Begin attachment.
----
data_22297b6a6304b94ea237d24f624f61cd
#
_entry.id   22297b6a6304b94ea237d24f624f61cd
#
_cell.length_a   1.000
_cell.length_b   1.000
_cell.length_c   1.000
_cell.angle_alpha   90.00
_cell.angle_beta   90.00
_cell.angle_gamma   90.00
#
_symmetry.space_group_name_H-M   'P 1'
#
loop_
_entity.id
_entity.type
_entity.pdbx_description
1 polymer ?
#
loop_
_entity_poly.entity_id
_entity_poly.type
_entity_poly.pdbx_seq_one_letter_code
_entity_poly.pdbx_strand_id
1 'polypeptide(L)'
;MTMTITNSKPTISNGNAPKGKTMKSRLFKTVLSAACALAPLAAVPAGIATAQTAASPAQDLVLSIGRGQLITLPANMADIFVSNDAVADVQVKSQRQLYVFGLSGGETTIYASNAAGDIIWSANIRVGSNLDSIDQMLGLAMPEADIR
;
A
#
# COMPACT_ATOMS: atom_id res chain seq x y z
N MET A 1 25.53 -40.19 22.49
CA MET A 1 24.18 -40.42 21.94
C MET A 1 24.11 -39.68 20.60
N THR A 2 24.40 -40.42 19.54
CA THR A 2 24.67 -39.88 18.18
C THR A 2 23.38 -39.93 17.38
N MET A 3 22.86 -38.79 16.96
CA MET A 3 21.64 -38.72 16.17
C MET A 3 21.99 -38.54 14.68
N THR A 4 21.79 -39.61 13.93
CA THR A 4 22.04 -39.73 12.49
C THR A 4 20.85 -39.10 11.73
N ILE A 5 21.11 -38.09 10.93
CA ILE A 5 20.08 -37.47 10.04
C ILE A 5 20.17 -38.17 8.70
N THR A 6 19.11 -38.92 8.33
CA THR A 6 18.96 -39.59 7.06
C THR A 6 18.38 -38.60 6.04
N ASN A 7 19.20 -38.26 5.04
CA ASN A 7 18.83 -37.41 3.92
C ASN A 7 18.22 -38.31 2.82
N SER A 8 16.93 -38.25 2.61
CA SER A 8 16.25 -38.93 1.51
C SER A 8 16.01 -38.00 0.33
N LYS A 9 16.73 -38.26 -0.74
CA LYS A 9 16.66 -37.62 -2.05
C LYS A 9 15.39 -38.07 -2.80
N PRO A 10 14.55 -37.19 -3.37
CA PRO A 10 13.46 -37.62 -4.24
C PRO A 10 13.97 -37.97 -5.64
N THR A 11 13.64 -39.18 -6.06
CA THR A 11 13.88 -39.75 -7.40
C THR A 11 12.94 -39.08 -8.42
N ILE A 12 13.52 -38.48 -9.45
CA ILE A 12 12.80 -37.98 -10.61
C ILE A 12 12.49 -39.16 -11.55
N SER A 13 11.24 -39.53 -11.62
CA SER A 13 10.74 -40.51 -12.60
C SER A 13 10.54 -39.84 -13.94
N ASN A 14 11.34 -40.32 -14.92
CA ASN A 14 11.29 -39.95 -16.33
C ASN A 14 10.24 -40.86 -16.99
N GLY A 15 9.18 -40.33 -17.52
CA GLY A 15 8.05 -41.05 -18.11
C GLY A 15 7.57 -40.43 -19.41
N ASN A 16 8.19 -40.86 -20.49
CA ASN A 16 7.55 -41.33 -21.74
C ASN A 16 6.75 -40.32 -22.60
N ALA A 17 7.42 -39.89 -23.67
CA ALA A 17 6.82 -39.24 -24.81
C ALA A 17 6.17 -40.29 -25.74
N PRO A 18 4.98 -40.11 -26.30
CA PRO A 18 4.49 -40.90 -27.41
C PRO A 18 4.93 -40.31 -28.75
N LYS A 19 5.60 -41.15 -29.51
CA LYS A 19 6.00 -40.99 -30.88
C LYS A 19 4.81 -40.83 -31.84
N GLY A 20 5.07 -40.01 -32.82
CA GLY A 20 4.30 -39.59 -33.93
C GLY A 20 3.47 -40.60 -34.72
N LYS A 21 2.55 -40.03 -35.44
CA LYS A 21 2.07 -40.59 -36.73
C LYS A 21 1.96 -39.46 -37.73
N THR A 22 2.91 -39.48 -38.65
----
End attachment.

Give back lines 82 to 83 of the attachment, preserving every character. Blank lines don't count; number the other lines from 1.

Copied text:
N PRO A 18 4.98 -40.11 -26.30
CA PRO A 18 4.49 -40.90 -27.41